How School Administrators Use Data Determines Success
Ask a school principal what kinds of data his or her school collects on the students enrolled there, and the instructional leader may recite a long list of programs in the core subjects from which to gather information on student performance.
Combine these results with attendance and behavior, and you’ll have a comprehensive picture of every child on the campus – hopefully.
Data drives our schools, but it’s supposed to do more than measure student progress. When used appropriately, data improves instruction. School leaders who use data effectively analyze their data by subgroup, share results, and can seek further professional development marked by student need.
Data analysis is a continuous process. Relying on summative assessment data for decision-making is less effective than formative assessment.
Analyzing student data by subgroup can be revealing, and school administrators who are not evaluating the subgroup achievement may be doing their students a disservice. First, subgroup analysis allows administrators to make sure all student populations are achieving at the same rates. There should be no gaps in achievement, with one group achieving more than another.
Bias can show up in race, gender, disability, and across special programs. Implicit bias, in particular, can impact student achievement. Unless school leaders confront assumptions and use programs that don’t create bias, they may be unintentionally widening the learning gap.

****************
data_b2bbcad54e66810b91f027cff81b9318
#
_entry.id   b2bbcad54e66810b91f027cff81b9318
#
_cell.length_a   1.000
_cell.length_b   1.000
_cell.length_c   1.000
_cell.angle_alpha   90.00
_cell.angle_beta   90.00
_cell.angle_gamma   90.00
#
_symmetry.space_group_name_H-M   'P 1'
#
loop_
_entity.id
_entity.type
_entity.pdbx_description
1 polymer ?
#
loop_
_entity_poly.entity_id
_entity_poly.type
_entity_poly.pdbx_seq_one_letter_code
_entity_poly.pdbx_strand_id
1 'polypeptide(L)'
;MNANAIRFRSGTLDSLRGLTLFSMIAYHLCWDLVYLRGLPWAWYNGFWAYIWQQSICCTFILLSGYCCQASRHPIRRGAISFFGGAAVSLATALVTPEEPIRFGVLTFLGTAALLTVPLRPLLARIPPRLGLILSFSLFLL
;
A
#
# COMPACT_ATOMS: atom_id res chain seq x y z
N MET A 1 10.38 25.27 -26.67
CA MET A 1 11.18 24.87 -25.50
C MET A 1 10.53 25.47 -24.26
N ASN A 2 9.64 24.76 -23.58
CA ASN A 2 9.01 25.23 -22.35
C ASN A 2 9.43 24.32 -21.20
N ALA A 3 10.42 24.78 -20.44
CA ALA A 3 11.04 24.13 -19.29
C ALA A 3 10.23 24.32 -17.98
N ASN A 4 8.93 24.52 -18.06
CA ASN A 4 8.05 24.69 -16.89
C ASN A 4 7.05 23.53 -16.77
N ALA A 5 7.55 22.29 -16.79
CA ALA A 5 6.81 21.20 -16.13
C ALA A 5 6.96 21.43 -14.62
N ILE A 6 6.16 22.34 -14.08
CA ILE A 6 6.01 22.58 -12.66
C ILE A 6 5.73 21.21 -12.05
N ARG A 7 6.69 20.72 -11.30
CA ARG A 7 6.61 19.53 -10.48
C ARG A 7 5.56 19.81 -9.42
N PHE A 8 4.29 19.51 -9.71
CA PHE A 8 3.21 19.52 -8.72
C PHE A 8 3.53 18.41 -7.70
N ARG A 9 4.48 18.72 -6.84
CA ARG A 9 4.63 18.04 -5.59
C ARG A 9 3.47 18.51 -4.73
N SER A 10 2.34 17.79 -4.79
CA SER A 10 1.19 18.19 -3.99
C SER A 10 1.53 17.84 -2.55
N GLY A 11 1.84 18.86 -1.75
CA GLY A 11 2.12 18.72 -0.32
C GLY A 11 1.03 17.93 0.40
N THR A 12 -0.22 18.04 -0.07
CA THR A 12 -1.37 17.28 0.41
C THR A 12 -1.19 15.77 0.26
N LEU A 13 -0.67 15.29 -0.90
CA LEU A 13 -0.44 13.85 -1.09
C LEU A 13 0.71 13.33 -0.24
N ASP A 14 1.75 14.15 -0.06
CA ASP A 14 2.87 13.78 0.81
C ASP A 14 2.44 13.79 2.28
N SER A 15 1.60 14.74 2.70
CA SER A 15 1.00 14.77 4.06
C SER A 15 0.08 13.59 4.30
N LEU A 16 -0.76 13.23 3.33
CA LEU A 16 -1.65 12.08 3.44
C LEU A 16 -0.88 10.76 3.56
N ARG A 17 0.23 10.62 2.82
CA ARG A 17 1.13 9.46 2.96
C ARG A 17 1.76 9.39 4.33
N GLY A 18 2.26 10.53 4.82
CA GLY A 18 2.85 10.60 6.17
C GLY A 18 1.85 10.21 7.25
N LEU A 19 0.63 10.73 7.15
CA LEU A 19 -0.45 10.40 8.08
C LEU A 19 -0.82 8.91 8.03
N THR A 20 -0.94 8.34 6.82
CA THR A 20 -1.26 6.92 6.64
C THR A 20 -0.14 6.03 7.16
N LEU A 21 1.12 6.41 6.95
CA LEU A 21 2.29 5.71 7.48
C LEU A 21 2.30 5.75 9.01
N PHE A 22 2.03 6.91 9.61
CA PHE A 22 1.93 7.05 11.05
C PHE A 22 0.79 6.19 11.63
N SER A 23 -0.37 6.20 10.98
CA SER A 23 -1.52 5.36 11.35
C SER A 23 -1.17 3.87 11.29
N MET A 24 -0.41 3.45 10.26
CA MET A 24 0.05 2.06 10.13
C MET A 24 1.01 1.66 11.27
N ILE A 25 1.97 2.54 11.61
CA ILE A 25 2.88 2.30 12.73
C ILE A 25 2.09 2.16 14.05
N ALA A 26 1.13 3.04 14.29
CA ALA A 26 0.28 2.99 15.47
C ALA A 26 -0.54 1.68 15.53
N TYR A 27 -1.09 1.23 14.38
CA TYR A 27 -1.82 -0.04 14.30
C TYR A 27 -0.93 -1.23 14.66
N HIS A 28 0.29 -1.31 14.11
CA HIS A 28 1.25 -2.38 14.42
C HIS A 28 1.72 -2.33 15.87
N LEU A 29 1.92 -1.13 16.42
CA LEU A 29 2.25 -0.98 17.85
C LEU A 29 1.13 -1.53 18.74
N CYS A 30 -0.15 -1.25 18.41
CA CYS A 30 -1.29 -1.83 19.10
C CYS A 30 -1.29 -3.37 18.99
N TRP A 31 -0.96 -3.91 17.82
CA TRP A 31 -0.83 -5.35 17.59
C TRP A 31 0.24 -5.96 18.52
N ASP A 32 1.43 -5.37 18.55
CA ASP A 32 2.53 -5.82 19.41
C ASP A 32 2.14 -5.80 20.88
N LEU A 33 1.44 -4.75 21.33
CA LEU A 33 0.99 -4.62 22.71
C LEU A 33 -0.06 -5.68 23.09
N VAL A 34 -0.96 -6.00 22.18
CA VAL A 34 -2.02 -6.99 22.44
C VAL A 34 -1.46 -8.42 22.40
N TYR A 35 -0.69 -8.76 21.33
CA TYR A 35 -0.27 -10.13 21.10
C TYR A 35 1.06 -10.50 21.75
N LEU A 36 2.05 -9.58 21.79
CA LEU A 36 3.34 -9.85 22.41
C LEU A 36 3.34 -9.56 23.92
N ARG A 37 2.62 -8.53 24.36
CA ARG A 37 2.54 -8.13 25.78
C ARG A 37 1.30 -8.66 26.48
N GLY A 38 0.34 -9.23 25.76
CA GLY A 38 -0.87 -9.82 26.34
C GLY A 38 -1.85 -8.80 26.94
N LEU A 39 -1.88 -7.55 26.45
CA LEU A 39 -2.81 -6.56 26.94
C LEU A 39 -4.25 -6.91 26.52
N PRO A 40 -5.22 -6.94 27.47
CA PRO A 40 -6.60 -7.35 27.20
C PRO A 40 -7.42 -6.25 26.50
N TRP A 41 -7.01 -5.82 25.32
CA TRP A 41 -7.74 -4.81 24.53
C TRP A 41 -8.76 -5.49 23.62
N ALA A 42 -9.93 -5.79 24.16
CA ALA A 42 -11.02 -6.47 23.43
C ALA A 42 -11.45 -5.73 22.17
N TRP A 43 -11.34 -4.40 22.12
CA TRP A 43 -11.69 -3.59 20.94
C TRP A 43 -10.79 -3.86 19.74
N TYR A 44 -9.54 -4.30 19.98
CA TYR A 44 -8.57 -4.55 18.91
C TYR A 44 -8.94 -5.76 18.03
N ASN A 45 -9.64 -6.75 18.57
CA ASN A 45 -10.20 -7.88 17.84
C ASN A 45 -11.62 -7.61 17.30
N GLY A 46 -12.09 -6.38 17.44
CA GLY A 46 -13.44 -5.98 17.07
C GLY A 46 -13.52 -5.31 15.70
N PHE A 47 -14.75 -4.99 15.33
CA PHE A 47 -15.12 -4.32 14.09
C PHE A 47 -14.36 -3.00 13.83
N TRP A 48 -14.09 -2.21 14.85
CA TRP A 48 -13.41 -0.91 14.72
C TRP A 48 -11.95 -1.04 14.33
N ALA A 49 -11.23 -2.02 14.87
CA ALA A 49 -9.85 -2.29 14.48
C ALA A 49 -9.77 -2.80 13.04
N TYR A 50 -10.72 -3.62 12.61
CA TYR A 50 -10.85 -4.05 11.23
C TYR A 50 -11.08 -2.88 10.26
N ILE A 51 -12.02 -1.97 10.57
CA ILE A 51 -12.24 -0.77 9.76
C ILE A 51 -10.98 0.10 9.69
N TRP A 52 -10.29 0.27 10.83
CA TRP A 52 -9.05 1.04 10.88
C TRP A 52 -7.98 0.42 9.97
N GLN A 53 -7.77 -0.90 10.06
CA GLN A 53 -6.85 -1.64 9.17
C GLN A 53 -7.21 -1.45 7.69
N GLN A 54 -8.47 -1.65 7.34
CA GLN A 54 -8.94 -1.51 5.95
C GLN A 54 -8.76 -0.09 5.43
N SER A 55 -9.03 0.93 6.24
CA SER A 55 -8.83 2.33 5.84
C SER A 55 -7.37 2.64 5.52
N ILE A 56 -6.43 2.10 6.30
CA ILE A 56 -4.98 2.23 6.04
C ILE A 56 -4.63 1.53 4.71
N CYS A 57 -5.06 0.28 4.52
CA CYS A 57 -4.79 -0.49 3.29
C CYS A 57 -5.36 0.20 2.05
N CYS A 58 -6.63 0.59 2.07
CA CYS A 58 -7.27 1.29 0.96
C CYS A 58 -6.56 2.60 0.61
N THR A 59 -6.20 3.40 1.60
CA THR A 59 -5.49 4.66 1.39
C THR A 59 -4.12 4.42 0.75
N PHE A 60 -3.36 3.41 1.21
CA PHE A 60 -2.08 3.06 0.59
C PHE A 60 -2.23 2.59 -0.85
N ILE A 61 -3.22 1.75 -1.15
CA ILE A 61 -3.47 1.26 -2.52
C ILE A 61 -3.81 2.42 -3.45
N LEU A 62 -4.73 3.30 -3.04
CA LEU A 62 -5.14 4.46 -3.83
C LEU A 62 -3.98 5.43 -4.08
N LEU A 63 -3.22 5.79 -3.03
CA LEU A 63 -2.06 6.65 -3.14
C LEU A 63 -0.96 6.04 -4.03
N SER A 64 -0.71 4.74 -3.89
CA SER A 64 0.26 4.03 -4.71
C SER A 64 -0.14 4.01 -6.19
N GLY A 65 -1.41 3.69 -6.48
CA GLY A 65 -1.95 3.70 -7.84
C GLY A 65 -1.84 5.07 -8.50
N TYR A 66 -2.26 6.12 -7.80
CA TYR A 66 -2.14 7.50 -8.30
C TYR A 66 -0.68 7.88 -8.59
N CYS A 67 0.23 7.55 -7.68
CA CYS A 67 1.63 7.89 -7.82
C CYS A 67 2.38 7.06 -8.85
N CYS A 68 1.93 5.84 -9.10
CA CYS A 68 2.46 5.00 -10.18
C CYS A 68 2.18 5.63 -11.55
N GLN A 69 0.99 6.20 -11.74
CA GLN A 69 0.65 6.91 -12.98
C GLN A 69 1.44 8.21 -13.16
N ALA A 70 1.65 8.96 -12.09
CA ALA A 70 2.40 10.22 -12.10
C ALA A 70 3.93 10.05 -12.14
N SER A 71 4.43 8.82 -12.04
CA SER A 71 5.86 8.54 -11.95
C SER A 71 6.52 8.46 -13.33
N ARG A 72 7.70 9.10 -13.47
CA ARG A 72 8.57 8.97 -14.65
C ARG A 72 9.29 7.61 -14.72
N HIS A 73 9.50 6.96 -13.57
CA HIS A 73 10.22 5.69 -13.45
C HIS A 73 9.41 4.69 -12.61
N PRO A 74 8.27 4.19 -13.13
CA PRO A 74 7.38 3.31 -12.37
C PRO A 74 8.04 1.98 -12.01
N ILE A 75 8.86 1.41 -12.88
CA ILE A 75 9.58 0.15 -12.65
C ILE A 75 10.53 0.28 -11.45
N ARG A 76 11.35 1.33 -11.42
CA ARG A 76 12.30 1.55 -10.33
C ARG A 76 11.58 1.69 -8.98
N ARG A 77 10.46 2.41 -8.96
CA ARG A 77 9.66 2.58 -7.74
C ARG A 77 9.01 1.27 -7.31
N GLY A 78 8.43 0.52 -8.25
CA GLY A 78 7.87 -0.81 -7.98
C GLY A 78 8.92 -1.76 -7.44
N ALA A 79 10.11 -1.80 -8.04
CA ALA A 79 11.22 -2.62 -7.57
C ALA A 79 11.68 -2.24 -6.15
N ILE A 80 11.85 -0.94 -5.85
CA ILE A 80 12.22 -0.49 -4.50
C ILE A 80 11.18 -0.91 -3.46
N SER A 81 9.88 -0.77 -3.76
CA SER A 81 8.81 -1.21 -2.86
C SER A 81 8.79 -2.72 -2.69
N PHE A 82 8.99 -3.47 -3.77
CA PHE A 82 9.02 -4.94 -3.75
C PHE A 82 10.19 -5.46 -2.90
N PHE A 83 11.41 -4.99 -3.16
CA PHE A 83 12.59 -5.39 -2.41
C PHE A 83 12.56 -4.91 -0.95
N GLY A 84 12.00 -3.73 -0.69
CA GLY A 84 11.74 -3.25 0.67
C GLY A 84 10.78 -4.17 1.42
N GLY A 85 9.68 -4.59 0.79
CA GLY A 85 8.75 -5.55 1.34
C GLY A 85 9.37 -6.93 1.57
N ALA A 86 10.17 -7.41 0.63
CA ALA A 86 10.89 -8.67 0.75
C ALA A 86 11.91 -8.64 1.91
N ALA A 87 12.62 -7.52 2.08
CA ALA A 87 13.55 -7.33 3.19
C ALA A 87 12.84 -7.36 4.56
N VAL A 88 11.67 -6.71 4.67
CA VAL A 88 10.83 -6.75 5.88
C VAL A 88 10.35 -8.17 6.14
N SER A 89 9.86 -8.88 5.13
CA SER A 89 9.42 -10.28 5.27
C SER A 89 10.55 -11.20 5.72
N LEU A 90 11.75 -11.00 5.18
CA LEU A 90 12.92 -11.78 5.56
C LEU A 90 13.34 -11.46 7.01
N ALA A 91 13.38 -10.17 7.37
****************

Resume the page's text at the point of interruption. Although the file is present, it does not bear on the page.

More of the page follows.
If administrators do find gaps, the data may reveal bias in data collection and interpretation. It’s critical for principals to look for possible bias, especially if student demographics have changed or if the school has implemented a new initiative.
Isolation vs. shared findings
The data you collect shouldn’t be the best-kept secret at your school, but some administrators review the data and toss it aside to wait for the next data retrieval in the hopes of making a comparison regarding student achievement and teacher efficacy.
As more states allow for school choice, parents look for schools that stand out from the others. How you use and share student achievement data tells parents that your school focuses on results, and every student matters to you as much as the child matters to their parents.
Communication is the key ingredient in family involvement in schools, and by helping parents understand their child’s academic data, you’re not only creating a connection with the family, but also providing concrete evidence of growth.
Reaching out to parents with interpretive data may be what helps them choose your school over another.
Using data for professional development
Eliminating bias and sharing achievement results are only part of the data analysis process. Data analysis determines further training needs.
No teacher has all the answers when it comes to instructional delivery. Every group of students presents a new set of challenges, and every year, educators are learning more about teaching.
The data they collect indicates what further help students require. School leaders must recognize that helping students means supporting teachers. Formative assessment results can reveal areas in which to meaningful change, and that change begins with giving teachers the foundation they need.
Schools will always collect data. The most effective schools, however, will use their data to eliminate bias, communicate with students and parents, and further the skills of teachers.